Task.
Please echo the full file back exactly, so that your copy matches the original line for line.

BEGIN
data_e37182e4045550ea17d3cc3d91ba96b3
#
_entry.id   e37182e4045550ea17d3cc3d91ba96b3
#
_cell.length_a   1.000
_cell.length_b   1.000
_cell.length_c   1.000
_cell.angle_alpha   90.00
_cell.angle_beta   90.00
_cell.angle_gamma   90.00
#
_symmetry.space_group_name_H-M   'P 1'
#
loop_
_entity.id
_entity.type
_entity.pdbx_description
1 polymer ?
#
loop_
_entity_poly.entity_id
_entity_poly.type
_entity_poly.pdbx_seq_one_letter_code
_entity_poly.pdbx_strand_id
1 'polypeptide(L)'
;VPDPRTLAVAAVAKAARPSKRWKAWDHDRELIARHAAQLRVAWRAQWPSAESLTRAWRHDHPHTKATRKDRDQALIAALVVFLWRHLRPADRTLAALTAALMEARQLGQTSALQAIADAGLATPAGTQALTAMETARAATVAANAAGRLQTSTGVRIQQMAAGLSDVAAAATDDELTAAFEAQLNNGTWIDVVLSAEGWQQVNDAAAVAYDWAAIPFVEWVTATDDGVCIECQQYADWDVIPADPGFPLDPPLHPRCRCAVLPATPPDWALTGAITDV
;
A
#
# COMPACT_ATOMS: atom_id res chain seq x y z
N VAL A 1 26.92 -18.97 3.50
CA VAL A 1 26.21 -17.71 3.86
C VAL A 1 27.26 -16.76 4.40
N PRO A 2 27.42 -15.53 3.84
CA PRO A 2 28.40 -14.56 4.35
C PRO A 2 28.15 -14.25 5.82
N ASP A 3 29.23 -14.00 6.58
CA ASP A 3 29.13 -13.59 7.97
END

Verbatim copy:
data_e37182e4045550ea17d3cc3d91ba96b3
#
_entry.id   e37182e4045550ea17d3cc3d91ba96b3
#
_cell.length_a   1.000
_cell.length_b   1.000
_cell.length_c   1.000
_cell.angle_alpha   90.00
_cell.angle_beta   90.00
_cell.angle_gamma   90.00
#
_symmetry.space_group_name_H-M   'P 1'
#
loop_
_entity.id
_entity.type
_entity.pdbx_description
1 polymer ?
#
loop_
_entity_poly.entity_id
_entity_poly.type
_entity_poly.pdbx_seq_one_letter_code
_entity_poly.pdbx_strand_id
1 'polypeptide(L)'
;VPDPRTLAVAAVAKAARPSKRWKAWDHDRELIARHAAQLRVAWRAQWPSAESLTRAWRHDHPHTKATRKDRDQALIAALVVFLWRHLRPADRTLAALTAALMEARQLGQTSALQAIADAGLATPAGTQALTAMETARAATVAANAAGRLQTSTGVRIQQMAAGLSDVAAAATDDELTAAFEAQLNNGTWIDVVLSAEGWQQVNDAAAVAYDWAAIPFVEWVTATDDGVCIECQQYADWDVIPADPGFPLDPPLHPRCRCAVLPATPPDWALTGAITDV
;
A
#
# COMPACT_ATOMS: atom_id res chain seq x y z
N VAL A 1 26.92 -18.97 3.50
CA VAL A 1 26.21 -17.71 3.86
C VAL A 1 27.26 -16.76 4.40
N PRO A 2 27.42 -15.53 3.84
CA PRO A 2 28.40 -14.56 4.35
C PRO A 2 28.15 -14.25 5.82
N ASP A 3 29.23 -14.00 6.58
CA ASP A 3 29.13 -13.59 7.97